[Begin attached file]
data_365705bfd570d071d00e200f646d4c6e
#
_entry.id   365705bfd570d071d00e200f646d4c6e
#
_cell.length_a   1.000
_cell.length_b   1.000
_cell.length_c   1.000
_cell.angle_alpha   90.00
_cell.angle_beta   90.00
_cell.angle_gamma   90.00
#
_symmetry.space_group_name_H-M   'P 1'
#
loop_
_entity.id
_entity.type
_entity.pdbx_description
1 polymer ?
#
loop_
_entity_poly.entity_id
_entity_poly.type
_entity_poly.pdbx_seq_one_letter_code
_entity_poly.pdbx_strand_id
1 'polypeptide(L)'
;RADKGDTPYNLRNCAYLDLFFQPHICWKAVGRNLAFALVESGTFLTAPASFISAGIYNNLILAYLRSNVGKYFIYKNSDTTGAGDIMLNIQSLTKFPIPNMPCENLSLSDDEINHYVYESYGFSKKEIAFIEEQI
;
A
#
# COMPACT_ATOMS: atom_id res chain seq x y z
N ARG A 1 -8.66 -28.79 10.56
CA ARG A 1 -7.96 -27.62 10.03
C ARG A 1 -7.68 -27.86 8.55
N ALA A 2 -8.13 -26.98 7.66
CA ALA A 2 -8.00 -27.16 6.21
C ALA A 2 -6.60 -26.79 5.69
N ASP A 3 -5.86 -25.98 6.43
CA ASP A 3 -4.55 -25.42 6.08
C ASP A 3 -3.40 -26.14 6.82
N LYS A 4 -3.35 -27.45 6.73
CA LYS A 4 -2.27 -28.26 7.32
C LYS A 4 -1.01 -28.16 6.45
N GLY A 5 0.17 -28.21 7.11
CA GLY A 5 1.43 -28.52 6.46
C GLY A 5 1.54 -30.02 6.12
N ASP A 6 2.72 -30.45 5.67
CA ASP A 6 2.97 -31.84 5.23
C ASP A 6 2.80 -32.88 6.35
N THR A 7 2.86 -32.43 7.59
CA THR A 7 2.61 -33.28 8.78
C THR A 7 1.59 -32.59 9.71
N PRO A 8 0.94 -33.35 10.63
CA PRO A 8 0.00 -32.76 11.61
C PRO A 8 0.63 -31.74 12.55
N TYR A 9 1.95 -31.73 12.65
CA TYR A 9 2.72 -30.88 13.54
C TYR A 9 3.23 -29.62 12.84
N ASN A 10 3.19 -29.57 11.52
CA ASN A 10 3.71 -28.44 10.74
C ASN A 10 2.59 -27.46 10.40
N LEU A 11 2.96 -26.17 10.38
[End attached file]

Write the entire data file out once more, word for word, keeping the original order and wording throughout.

data_365705bfd570d071d00e200f646d4c6e
#
_entry.id   365705bfd570d071d00e200f646d4c6e
#
_cell.length_a   1.000
_cell.length_b   1.000
_cell.length_c   1.000
_cell.angle_alpha   90.00
_cell.angle_beta   90.00
_cell.angle_gamma   90.00
#
_symmetry.space_group_name_H-M   'P 1'
#
loop_
_entity.id
_entity.type
_entity.pdbx_description
1 polymer ?
#
loop_
_entity_poly.entity_id
_entity_poly.type
_entity_poly.pdbx_seq_one_letter_code
_entity_poly.pdbx_strand_id
1 'polypeptide(L)'
;RADKGDTPYNLRNCAYLDLFFQPHICWKAVGRNLAFALVESGTFLTAPASFISAGIYNNLILAYLRSNVGKYFIYKNSDTTGAGDIMLNIQSLTKFPIPNMPCENLSLSDDEINHYVYESYGFSKKEIAFIEEQI
;
A
#
# COMPACT_ATOMS: atom_id res chain seq x y z
N ARG A 1 -8.66 -28.79 10.56
CA ARG A 1 -7.96 -27.62 10.03
C ARG A 1 -7.68 -27.86 8.55
N ALA A 2 -8.13 -26.98 7.66
CA ALA A 2 -8.00 -27.16 6.21
C ALA A 2 -6.60 -26.79 5.69
N ASP A 3 -5.86 -25.98 6.43
CA ASP A 3 -4.55 -25.42 6.08
C ASP A 3 -3.40 -26.14 6.82
N LYS A 4 -3.35 -27.45 6.73
CA LYS A 4 -2.27 -28.26 7.32
C LYS A 4 -1.01 -28.16 6.45
N GLY A 5 0.17 -28.21 7.11
CA GLY A 5 1.43 -28.52 6.46
C GLY A 5 1.54 -30.02 6.12
N ASP A 6 2.72 -30.45 5.67
CA ASP A 6 2.97 -31.84 5.23
C ASP A 6 2.80 -32.88 6.35
N THR A 7 2.86 -32.43 7.59
CA THR A 7 2.61 -33.28 8.78
C THR A 7 1.59 -32.59 9.71
N PRO A 8 0.94 -33.35 10.63
CA PRO A 8 0.00 -32.76 11.61
C PRO A 8 0.63 -31.74 12.55
N TYR A 9 1.95 -31.73 12.65
CA TYR A 9 2.72 -30.88 13.54
C TYR A 9 3.23 -29.62 12.84
N ASN A 10 3.19 -29.57 11.52
CA ASN A 10 3.71 -28.44 10.74
C ASN A 10 2.59 -27.46 10.40
N LEU A 11 2.96 -26.17 10.38